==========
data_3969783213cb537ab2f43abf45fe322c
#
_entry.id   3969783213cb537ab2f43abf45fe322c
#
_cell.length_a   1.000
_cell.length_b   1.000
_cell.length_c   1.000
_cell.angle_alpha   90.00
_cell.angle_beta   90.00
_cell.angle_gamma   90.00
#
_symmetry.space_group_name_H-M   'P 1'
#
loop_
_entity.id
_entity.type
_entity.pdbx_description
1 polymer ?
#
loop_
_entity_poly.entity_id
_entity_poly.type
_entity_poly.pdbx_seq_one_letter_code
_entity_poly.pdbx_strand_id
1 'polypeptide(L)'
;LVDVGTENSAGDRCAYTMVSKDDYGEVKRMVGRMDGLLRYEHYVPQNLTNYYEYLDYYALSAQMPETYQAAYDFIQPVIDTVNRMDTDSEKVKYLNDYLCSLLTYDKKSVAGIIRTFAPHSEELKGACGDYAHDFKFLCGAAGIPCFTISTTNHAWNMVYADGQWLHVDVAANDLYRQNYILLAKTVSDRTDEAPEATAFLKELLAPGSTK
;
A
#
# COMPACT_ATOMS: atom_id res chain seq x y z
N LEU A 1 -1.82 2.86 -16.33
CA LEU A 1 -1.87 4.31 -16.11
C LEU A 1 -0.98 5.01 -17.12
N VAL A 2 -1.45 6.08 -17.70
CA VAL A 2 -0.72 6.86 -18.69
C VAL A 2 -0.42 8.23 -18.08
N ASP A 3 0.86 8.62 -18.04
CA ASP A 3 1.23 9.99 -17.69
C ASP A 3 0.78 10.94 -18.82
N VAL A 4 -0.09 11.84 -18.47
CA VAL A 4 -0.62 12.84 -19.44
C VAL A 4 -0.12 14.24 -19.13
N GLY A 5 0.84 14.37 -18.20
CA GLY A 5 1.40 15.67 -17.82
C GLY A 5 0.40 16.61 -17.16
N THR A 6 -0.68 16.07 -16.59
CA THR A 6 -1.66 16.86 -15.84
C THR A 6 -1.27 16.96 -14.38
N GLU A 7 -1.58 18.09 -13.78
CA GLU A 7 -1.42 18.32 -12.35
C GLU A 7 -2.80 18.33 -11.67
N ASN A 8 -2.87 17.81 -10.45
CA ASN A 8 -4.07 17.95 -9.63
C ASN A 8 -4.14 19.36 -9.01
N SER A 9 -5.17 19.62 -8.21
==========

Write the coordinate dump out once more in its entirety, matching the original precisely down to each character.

data_3969783213cb537ab2f43abf45fe322c
#
_entry.id   3969783213cb537ab2f43abf45fe322c
#
_cell.length_a   1.000
_cell.length_b   1.000
_cell.length_c   1.000
_cell.angle_alpha   90.00
_cell.angle_beta   90.00
_cell.angle_gamma   90.00
#
_symmetry.space_group_name_H-M   'P 1'
#
loop_
_entity.id
_entity.type
_entity.pdbx_description
1 polymer ?
#
loop_
_entity_poly.entity_id
_entity_poly.type
_entity_poly.pdbx_seq_one_letter_code
_entity_poly.pdbx_strand_id
1 'polypeptide(L)'
;LVDVGTENSAGDRCAYTMVSKDDYGEVKRMVGRMDGLLRYEHYVPQNLTNYYEYLDYYALSAQMPETYQAAYDFIQPVIDTVNRMDTDSEKVKYLNDYLCSLLTYDKKSVAGIIRTFAPHSEELKGACGDYAHDFKFLCGAAGIPCFTISTTNHAWNMVYADGQWLHVDVAANDLYRQNYILLAKTVSDRTDEAPEATAFLKELLAPGSTK
;
A
#
# COMPACT_ATOMS: atom_id res chain seq x y z
N LEU A 1 -1.82 2.86 -16.33
CA LEU A 1 -1.87 4.31 -16.11
C LEU A 1 -0.98 5.01 -17.12
N VAL A 2 -1.45 6.08 -17.70
CA VAL A 2 -0.72 6.86 -18.69
C VAL A 2 -0.42 8.23 -18.08
N ASP A 3 0.86 8.62 -18.04
CA ASP A 3 1.23 9.99 -17.69
C ASP A 3 0.78 10.94 -18.82
N VAL A 4 -0.09 11.84 -18.47
CA VAL A 4 -0.62 12.84 -19.44
C VAL A 4 -0.12 14.24 -19.13
N GLY A 5 0.84 14.37 -18.20
CA GLY A 5 1.40 15.67 -17.82
C GLY A 5 0.40 16.61 -17.16
N THR A 6 -0.68 16.07 -16.59
CA THR A 6 -1.66 16.86 -15.84
C THR A 6 -1.27 16.96 -14.38
N GLU A 7 -1.58 18.09 -13.78
CA GLU A 7 -1.42 18.32 -12.35
C GLU A 7 -2.80 18.33 -11.67
N ASN A 8 -2.87 17.81 -10.45
CA ASN A 8 -4.07 17.95 -9.63
C ASN A 8 -4.14 19.36 -9.01
N SER A 9 -5.17 19.62 -8.21